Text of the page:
Excerpted from Price's 2001 video-lecture "New York Woman," which explored the ways in which music production techniques change over time, NJS Map uses animated diagrams to lay out the historical development of one period in pop music, the briefly-lived but influential genre often called "New Jack Swing." While the video now stands alone, it must be seen as an intentional fragment, a piece of supplemental material activated by other elements of Price's "redistribution" work. For example, a 2003 essay, part of his ongoing project "Title Variable" (2001-), also investigates the New Jack Swing genre, and is itself linked to a musical album (both are available on-line; see below). Written in the style of popular music journalism, Price's essay states that "the entire New Jack Swing venture can be seen as a producer's grab for market share, a way to assimilate an obstreperous but commercially successful youngster into the secure, decades-old structures of popular black music."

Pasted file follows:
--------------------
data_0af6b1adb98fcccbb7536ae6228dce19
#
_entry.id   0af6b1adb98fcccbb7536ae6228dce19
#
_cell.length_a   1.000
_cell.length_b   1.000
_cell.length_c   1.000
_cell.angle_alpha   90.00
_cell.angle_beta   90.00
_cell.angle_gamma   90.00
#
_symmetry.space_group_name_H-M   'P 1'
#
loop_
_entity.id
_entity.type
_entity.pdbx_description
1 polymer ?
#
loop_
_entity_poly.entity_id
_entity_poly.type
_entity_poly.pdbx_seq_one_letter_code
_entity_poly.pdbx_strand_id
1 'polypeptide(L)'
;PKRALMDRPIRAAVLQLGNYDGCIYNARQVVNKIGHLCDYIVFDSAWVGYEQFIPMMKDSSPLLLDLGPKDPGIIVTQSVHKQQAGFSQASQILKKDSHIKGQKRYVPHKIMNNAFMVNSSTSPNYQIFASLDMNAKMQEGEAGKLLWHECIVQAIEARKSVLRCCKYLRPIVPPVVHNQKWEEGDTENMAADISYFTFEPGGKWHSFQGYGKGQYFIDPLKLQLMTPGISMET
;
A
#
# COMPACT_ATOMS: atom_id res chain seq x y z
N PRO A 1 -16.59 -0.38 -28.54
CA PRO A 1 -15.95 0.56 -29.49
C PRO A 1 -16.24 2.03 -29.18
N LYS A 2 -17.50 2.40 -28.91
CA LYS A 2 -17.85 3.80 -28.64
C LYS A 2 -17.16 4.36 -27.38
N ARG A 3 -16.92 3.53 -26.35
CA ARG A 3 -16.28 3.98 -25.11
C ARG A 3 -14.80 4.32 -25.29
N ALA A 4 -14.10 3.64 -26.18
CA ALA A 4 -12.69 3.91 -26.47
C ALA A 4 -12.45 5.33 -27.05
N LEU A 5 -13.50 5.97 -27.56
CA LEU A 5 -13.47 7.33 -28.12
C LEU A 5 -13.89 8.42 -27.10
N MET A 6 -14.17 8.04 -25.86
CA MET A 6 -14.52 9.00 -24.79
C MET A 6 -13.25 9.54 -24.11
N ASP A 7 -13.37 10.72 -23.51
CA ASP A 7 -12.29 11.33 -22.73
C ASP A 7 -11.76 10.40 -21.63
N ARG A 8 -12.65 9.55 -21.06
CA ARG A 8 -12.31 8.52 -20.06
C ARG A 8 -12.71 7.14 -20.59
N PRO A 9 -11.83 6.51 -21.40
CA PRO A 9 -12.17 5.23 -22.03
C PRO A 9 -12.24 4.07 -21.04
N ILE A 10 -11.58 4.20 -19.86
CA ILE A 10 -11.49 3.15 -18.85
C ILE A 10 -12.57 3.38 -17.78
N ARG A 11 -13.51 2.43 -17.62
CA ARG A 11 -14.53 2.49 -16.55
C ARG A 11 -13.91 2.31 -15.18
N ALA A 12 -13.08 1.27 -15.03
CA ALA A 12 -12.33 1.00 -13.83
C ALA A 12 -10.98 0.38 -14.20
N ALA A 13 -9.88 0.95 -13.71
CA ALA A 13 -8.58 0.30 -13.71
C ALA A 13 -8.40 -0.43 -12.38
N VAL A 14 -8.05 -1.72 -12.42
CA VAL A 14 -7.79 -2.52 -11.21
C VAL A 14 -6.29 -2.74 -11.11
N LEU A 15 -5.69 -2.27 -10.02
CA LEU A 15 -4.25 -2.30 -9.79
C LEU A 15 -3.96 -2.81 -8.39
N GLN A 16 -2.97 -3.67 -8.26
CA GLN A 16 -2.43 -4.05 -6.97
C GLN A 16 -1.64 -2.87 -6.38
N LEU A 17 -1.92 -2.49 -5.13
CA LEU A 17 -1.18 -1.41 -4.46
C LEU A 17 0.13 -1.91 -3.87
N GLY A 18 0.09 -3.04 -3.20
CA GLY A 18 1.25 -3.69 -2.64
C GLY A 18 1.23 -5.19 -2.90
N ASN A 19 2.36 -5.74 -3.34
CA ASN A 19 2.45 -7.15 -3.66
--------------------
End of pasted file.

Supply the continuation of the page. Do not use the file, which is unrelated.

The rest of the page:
The essay and the album may be downloaded here: http://www.ubu.com/sound/price.html
In exhibition, this work should be presented in a cinematic situation, i.e. a projection contained in its own room, preferably projected onto a screen, in a black box gallery, with seating provided. Please contact the office for further information.